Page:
3) Cassie Johnson

The 22-year-old is the third of Johnson's children with Marina. She studied at the £18,000 per year Highgate School in North London.

Like her father she is a writer and during her time at the private school she was a student editor of their alumni magazine Cholmeleian.

She did not speak publicly about her parents' divorce, unlike her sister Lara who branded Boris a "b*****d".

4) Stephanie

His kids have a younger half-sister, Stephanie, who was born in 2009 – the product of an affair with art advisory Helen Macintyre.

Stephanie is the second youngest of Johnson's children. At first, he denied paternity and wasn't named on the birth certificate.

However, his relations were revealed after a 2013 court battle in which he sought an injunction to prevent her existence being reported.

5) Theodore Johnson

The 20-year-old is the youngest of Johnson's children with ex-wife Marina.

It is not known which school he attended but it is believed to be one in London as he was pictured outside their Islington home in a school uniform in 2016.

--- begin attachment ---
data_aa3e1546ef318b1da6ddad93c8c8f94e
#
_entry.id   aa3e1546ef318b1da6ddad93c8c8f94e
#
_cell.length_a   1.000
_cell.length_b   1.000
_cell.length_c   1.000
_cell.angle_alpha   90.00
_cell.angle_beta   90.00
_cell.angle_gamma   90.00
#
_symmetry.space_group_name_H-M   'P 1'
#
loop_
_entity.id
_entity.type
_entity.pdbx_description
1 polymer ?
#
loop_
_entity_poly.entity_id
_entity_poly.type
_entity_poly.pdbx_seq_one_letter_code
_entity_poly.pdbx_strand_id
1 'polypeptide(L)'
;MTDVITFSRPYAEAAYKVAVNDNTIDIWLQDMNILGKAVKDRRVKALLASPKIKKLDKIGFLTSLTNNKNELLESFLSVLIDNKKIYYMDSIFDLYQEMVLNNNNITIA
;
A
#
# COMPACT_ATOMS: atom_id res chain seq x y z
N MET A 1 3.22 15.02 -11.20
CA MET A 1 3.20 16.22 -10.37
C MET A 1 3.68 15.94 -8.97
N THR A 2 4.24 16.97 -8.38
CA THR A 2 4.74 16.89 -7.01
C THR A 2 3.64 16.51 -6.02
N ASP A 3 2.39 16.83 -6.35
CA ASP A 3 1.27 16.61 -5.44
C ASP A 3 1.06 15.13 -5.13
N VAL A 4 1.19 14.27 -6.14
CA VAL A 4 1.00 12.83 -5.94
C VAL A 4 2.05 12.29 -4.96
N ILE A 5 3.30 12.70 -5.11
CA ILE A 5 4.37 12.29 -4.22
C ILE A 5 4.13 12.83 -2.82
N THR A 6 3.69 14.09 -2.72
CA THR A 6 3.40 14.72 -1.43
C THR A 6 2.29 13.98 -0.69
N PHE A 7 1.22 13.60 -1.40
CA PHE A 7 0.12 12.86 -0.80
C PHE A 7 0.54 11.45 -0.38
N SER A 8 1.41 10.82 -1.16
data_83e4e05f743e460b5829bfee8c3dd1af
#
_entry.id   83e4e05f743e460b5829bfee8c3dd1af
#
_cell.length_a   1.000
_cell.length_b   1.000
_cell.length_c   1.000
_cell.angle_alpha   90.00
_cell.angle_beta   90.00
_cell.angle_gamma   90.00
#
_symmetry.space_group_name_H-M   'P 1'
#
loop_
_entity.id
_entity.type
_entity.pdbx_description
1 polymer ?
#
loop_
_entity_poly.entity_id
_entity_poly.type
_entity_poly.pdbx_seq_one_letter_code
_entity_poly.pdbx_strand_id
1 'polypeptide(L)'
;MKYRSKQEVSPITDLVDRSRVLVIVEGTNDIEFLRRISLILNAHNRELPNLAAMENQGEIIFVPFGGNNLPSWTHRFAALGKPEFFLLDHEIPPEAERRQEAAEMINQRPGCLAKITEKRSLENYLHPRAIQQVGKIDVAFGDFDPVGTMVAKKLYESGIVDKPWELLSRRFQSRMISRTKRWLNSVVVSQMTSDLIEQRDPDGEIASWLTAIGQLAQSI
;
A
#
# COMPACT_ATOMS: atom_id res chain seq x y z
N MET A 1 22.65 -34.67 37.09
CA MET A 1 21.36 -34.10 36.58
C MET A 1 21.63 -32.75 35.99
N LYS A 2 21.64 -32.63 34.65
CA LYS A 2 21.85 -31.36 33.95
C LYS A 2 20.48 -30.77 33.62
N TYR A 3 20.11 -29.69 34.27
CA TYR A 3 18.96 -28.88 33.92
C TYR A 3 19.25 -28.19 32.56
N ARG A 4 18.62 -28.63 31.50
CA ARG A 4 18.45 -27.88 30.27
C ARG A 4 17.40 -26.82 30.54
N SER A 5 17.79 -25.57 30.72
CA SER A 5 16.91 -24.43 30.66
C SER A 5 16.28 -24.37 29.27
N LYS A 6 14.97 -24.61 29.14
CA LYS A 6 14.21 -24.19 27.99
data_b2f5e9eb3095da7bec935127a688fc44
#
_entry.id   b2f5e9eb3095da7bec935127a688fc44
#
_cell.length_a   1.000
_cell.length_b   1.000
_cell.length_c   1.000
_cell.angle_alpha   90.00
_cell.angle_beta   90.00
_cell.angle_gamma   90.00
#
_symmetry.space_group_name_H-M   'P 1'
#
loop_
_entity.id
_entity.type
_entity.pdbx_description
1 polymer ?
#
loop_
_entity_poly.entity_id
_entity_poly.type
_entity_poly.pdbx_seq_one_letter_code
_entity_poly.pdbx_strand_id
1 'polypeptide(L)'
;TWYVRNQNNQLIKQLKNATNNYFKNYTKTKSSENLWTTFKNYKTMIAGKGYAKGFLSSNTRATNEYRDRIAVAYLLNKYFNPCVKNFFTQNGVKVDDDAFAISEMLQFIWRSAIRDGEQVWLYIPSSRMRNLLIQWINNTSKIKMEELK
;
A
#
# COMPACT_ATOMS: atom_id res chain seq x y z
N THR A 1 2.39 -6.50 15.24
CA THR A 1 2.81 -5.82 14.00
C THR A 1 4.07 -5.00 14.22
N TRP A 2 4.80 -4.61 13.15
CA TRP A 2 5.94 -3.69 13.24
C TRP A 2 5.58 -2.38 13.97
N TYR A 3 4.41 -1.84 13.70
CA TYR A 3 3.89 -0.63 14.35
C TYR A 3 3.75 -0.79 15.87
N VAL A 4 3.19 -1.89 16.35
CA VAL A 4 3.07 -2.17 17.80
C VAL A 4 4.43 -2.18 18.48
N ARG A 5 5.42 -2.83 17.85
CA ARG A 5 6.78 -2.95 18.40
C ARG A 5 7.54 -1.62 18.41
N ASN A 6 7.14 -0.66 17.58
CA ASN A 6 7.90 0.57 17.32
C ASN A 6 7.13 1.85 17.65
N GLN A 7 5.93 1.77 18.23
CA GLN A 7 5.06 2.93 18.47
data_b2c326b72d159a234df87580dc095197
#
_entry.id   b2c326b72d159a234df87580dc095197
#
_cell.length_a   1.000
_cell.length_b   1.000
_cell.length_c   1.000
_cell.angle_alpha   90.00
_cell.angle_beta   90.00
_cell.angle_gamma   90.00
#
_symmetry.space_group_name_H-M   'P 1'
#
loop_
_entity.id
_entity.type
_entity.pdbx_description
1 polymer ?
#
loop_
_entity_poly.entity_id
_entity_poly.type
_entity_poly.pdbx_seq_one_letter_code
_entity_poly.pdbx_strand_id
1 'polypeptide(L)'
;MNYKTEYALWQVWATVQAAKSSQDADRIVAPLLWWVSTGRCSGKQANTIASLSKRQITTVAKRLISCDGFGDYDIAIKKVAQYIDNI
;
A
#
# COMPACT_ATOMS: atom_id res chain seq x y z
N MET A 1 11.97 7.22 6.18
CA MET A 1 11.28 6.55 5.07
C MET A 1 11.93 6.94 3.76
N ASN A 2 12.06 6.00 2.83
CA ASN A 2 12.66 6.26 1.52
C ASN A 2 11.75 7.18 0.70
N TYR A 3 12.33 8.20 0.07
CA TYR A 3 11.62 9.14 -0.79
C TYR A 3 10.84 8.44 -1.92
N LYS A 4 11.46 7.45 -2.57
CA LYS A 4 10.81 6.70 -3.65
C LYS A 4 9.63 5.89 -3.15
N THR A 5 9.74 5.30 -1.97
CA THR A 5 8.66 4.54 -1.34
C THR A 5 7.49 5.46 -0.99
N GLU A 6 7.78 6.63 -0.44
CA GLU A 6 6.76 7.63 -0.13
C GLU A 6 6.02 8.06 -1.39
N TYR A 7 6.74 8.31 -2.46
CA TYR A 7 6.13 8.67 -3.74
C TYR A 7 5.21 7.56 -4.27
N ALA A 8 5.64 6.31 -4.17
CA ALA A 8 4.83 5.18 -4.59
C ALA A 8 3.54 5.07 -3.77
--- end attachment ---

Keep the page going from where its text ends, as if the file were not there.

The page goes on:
He went on to attend Cambridge University – whereas his dad went to their rival Oxford.

6) Baby boy

Boris' fiancee Carrie Symonds has given birth to a baby boy today.

Both mum, 32, and baby are "doing very well" after the birth in a London hospital earlier this morning.

The couple have not released the name of their son.

A spokesman said this morning: "The Prime Minister and Ms Symonds are thrilled to announce the birth of a healthy baby boy at a London hospital earlier this morning. Both mother and baby are doing very well.